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Being vs Doing

Being vs. Doing. In many Care Homes, there seems to be an obsession with “doing” – creating an environment where people are kept busy and entertained and cajoled from the morning to the evening. Apart from the fact that there is no evidence that this has many positive results, I often feel for people who are not able to escape. Activities are important, I do not argue with that. However – how many activities do we perform outside of our daily routines? I do ceramics once a week – that is my activity. I often wonder if we do these activities for our own sake or for the sake of the Elders… Is it our way of keeping ourselves busy? Or maybe a way of making the time pass….?

As emphasized in yesterday’s post, just BEING with someone who is forgetful (or sick, vulnerable, or old) is the biggest gift that you can give. Being with someone is validating that their presence counts, that you do not have to make things or do things to connect.

So many Caregivers are not allowed to just sit with an Elder – in fact, many are being watched on cameras to make sure that they are “working”. It is impossible to always be busy doing things with people living with dementia. So many end up in front of a television…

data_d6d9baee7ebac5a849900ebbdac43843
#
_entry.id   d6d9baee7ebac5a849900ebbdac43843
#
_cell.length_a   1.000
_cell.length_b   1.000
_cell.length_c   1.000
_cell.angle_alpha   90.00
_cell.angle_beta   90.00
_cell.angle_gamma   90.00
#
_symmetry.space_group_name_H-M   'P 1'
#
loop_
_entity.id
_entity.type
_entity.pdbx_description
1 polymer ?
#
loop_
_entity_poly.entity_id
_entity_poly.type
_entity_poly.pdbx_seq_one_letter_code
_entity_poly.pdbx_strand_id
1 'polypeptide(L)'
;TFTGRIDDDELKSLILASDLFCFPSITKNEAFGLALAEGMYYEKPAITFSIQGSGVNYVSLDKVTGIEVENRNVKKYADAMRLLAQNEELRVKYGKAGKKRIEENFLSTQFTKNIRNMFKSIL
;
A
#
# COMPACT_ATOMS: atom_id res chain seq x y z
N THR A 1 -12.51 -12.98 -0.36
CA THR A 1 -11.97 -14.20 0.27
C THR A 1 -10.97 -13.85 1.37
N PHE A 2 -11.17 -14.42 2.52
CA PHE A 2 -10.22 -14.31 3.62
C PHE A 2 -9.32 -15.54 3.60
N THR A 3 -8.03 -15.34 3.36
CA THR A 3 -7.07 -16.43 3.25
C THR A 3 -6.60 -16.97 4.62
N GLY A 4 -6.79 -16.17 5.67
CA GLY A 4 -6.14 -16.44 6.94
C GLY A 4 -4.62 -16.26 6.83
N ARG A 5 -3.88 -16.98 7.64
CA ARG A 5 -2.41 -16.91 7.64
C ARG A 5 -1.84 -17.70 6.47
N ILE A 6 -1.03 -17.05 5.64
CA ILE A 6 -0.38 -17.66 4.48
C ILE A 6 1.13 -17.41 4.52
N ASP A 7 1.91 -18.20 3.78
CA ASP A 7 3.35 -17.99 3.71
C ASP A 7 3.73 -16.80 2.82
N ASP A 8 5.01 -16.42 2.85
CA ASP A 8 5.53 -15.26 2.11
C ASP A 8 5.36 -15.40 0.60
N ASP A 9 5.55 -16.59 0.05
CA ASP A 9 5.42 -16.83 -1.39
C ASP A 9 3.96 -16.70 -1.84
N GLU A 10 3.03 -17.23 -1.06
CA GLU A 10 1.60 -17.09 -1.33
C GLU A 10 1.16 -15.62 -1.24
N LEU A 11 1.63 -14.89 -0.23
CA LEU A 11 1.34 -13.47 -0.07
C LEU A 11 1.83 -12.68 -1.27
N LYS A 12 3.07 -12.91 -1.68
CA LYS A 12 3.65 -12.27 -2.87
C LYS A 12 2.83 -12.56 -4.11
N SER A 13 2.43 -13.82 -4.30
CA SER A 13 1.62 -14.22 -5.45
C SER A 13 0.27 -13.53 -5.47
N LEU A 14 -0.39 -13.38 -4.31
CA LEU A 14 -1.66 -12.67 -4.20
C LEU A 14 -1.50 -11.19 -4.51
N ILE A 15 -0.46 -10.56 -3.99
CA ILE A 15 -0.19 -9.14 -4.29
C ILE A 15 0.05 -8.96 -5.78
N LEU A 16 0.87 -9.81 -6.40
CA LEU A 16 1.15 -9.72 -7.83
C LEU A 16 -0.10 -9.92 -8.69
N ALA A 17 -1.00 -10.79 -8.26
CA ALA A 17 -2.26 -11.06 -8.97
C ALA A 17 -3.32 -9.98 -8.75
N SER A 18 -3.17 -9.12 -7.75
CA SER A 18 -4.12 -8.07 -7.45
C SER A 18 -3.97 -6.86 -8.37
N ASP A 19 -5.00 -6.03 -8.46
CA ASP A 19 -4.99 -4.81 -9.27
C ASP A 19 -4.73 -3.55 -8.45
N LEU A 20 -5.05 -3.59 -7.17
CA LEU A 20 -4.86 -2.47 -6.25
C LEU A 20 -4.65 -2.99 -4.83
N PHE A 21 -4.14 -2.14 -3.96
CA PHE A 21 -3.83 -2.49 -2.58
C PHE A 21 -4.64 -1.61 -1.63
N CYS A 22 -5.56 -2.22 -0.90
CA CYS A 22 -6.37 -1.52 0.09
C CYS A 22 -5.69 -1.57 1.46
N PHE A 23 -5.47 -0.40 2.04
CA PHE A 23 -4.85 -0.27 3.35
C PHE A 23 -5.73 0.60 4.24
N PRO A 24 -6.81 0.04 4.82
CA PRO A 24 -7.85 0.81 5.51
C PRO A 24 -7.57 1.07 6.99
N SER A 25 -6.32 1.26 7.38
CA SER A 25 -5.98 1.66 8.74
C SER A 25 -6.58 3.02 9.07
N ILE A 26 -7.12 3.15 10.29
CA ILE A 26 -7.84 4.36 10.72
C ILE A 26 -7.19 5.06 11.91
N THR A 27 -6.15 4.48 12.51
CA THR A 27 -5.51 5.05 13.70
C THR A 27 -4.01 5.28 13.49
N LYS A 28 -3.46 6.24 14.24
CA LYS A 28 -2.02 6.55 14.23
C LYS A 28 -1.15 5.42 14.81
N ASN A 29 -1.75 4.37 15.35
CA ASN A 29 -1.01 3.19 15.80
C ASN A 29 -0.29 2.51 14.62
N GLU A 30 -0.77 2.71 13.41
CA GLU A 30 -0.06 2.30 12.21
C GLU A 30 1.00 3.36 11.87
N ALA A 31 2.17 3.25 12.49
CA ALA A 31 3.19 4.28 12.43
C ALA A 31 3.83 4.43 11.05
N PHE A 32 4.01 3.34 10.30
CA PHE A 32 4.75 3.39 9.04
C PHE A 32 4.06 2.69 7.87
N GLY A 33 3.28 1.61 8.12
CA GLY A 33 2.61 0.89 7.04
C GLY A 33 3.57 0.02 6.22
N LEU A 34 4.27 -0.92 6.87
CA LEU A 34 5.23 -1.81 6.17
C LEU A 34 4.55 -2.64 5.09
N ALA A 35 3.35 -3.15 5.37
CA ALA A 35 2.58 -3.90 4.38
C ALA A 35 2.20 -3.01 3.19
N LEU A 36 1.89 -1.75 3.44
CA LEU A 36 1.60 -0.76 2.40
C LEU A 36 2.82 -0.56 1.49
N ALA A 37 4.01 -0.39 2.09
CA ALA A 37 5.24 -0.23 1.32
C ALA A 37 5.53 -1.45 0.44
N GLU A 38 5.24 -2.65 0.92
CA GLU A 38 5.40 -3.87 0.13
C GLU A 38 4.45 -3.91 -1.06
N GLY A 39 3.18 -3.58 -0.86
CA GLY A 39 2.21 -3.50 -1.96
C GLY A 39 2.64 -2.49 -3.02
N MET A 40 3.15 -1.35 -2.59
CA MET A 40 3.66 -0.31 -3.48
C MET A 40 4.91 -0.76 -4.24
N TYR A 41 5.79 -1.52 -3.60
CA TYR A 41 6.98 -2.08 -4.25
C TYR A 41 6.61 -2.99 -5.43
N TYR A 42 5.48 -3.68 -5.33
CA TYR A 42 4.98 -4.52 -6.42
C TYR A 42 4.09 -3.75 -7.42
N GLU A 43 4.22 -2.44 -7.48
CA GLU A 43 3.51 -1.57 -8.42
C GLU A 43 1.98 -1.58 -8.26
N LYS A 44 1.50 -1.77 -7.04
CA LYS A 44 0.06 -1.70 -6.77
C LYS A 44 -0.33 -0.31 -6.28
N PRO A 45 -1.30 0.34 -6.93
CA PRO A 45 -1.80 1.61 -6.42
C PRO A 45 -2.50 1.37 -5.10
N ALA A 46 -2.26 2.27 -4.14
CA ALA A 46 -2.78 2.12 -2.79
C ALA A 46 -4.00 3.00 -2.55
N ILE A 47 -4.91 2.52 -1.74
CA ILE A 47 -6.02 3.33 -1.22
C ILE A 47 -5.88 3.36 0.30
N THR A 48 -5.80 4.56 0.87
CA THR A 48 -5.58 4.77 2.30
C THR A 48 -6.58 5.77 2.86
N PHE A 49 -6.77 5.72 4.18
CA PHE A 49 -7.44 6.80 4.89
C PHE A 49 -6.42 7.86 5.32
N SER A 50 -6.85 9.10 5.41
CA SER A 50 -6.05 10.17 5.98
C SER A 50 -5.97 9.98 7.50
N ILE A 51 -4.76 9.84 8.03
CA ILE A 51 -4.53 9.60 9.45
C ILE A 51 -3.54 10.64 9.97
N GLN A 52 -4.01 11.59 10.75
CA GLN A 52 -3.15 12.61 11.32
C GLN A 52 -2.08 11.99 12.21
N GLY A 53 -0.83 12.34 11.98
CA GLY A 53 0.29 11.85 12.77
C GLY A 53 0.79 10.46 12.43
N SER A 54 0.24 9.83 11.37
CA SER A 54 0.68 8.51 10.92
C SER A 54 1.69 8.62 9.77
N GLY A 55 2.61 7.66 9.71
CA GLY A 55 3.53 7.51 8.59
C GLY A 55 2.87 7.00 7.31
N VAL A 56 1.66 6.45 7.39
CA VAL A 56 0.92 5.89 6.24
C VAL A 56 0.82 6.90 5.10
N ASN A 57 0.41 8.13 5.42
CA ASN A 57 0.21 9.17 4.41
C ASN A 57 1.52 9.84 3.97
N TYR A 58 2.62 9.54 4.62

Being fully present with someone who is living with a different reality means that you honour THEIR reality, you will respect THEIR space/thoughts/feelings and meet them where they are at, with your full being.

This is something I am beginning to understand more and more within myself – to actually BE with myself. I practice being alone, quiet, still. I would not call it meditating, never have been good at that. But just simply being – staring at the waves crashing on the beach, watching the clouds passing above, the little sugarbirds drinking from the red water that I put in the garden for them. And maybe one day when I start to forget I will have perfected the art of being.

The biggest gift then will be to be alone in nature. Do not try and cajole me into doing anything. Music maybe – Liszt to cheer me up, Schumann to calm me down. I will be happy to sit and look out the window. And to be in the presence of kindness. That will be enough for me.

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